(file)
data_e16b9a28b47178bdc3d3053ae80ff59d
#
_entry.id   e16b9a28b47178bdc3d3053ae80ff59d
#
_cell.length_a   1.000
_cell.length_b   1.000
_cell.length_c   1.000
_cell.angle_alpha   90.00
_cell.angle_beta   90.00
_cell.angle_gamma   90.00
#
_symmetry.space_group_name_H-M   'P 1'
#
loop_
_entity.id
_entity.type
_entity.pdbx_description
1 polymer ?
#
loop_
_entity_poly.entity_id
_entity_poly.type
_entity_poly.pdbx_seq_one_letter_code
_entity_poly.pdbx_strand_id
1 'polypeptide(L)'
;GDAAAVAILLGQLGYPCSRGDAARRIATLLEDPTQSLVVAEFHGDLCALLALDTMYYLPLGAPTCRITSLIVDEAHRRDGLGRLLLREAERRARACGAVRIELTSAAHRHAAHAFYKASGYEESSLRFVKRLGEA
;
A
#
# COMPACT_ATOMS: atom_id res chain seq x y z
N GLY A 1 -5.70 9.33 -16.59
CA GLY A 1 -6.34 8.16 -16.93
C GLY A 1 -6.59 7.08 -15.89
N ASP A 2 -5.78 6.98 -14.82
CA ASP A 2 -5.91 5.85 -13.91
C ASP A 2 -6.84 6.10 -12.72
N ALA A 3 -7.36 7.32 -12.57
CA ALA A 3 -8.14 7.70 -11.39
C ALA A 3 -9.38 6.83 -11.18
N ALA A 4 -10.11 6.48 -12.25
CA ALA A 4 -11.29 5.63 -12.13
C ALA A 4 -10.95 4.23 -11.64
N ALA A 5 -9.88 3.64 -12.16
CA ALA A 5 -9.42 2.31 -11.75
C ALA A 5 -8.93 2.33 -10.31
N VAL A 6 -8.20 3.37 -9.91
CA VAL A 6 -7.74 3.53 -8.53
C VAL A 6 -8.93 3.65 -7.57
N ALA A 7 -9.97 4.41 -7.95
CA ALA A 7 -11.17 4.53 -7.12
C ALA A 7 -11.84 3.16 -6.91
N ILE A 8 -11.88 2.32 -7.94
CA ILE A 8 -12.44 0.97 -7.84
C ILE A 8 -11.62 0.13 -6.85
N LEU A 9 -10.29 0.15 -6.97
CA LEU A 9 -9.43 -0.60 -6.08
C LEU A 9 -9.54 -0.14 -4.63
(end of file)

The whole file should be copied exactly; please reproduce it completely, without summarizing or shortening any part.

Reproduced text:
data_e16b9a28b47178bdc3d3053ae80ff59d
#
_entry.id   e16b9a28b47178bdc3d3053ae80ff59d
#
_cell.length_a   1.000
_cell.length_b   1.000
_cell.length_c   1.000
_cell.angle_alpha   90.00
_cell.angle_beta   90.00
_cell.angle_gamma   90.00
#
_symmetry.space_group_name_H-M   'P 1'
#
loop_
_entity.id
_entity.type
_entity.pdbx_description
1 polymer ?
#
loop_
_entity_poly.entity_id
_entity_poly.type
_entity_poly.pdbx_seq_one_letter_code
_entity_poly.pdbx_strand_id
1 'polypeptide(L)'
;GDAAAVAILLGQLGYPCSRGDAARRIATLLEDPTQSLVVAEFHGDLCALLALDTMYYLPLGAPTCRITSLIVDEAHRRDGLGRLLLREAERRARACGAVRIELTSAAHRHAAHAFYKASGYEESSLRFVKRLGEA
;
A
#
# COMPACT_ATOMS: atom_id res chain seq x y z
N GLY A 1 -5.70 9.33 -16.59
CA GLY A 1 -6.34 8.16 -16.93
C GLY A 1 -6.59 7.08 -15.89
N ASP A 2 -5.78 6.98 -14.82
CA ASP A 2 -5.91 5.85 -13.91
C ASP A 2 -6.84 6.10 -12.72
N ALA A 3 -7.36 7.32 -12.57
CA ALA A 3 -8.14 7.70 -11.39
C ALA A 3 -9.38 6.83 -11.18
N ALA A 4 -10.11 6.48 -12.25
CA ALA A 4 -11.29 5.63 -12.13
C ALA A 4 -10.95 4.23 -11.64
N ALA A 5 -9.88 3.64 -12.16
CA ALA A 5 -9.42 2.31 -11.75
C ALA A 5 -8.93 2.33 -10.31
N VAL A 6 -8.20 3.37 -9.91
CA VAL A 6 -7.74 3.53 -8.53
C VAL A 6 -8.93 3.65 -7.57
N ALA A 7 -9.97 4.41 -7.95
CA ALA A 7 -11.17 4.53 -7.12
C ALA A 7 -11.84 3.16 -6.91
N ILE A 8 -11.88 2.32 -7.94
CA ILE A 8 -12.44 0.97 -7.84
C ILE A 8 -11.62 0.13 -6.85
N LEU A 9 -10.29 0.15 -6.97
CA LEU A 9 -9.43 -0.60 -6.08
C LEU A 9 -9.54 -0.14 -4.63